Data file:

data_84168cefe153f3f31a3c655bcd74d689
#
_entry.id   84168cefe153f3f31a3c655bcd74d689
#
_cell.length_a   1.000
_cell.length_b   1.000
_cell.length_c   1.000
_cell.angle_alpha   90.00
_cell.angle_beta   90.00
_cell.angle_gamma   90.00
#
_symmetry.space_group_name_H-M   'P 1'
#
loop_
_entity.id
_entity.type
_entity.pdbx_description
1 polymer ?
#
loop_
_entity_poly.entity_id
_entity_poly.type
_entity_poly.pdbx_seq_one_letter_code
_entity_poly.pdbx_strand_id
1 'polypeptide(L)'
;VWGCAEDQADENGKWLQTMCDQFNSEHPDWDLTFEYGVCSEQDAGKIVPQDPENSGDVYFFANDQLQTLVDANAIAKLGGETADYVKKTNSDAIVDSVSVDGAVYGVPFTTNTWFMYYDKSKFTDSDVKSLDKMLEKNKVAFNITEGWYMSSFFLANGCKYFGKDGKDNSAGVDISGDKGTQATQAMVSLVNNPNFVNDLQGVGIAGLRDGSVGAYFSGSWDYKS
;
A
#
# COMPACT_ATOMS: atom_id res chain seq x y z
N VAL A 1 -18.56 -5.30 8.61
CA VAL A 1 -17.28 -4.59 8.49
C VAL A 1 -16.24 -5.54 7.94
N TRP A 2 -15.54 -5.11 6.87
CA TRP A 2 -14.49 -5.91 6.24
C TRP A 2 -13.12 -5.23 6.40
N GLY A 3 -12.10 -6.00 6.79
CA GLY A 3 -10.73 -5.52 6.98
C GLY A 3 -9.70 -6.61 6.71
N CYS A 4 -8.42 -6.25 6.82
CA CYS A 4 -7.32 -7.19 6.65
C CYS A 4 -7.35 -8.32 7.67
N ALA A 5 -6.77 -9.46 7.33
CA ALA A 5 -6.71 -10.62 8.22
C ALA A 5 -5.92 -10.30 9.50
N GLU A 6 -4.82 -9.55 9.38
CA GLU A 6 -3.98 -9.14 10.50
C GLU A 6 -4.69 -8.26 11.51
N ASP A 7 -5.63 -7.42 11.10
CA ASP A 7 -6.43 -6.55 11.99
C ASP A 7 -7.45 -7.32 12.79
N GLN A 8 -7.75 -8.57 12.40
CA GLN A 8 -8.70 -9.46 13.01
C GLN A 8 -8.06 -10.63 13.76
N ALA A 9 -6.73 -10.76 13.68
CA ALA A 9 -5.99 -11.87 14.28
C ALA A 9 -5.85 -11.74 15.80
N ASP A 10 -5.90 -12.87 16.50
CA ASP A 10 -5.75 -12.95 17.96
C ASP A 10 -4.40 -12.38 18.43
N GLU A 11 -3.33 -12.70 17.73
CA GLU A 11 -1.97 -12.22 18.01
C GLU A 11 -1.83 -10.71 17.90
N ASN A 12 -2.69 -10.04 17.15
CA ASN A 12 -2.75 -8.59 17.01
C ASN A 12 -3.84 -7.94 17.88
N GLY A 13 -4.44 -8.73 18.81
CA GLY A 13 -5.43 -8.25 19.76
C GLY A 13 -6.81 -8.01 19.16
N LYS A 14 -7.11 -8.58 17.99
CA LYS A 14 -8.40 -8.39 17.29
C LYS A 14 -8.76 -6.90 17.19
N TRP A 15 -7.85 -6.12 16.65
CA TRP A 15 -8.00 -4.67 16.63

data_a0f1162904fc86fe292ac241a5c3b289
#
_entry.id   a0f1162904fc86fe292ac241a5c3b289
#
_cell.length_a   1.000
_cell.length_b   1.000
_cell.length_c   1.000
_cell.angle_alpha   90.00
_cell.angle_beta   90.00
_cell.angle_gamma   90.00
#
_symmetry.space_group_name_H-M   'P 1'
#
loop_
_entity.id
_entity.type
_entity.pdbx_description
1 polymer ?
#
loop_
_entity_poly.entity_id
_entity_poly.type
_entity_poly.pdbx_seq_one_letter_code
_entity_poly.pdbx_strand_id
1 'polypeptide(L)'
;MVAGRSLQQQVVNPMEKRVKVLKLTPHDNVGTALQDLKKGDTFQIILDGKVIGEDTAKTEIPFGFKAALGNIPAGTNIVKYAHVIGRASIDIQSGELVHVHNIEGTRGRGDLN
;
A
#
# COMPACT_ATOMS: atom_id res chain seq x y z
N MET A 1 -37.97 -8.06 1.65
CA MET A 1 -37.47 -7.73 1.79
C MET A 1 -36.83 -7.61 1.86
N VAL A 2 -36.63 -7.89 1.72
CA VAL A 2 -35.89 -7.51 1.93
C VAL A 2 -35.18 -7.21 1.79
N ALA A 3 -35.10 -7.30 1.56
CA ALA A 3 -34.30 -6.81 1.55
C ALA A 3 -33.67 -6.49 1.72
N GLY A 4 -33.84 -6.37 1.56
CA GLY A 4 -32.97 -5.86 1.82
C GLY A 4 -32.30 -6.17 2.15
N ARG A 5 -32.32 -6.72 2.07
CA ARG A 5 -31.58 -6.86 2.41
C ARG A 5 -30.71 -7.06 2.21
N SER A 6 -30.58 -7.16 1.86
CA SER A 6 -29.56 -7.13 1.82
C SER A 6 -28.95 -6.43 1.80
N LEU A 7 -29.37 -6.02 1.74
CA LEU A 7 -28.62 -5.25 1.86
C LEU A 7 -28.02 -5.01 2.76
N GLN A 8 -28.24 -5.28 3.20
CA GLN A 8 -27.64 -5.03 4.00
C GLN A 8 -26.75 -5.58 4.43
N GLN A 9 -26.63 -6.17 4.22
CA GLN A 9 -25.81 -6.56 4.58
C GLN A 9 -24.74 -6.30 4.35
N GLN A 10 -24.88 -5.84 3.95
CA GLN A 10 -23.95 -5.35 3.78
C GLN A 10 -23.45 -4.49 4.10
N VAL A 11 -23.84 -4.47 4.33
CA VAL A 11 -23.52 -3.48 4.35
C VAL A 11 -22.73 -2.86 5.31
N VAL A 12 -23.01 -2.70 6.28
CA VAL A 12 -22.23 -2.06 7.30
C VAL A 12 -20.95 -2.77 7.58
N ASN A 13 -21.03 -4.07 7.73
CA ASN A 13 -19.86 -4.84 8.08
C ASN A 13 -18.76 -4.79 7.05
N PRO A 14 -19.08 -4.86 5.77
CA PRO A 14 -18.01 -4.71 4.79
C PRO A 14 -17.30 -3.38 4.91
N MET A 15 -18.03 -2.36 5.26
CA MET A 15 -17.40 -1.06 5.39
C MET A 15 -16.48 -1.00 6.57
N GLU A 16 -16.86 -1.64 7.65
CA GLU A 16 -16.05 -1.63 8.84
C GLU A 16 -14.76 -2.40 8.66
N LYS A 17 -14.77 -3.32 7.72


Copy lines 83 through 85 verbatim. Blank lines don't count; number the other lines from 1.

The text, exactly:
_cell.angle_beta   90.00
_cell.angle_gamma   90.00
#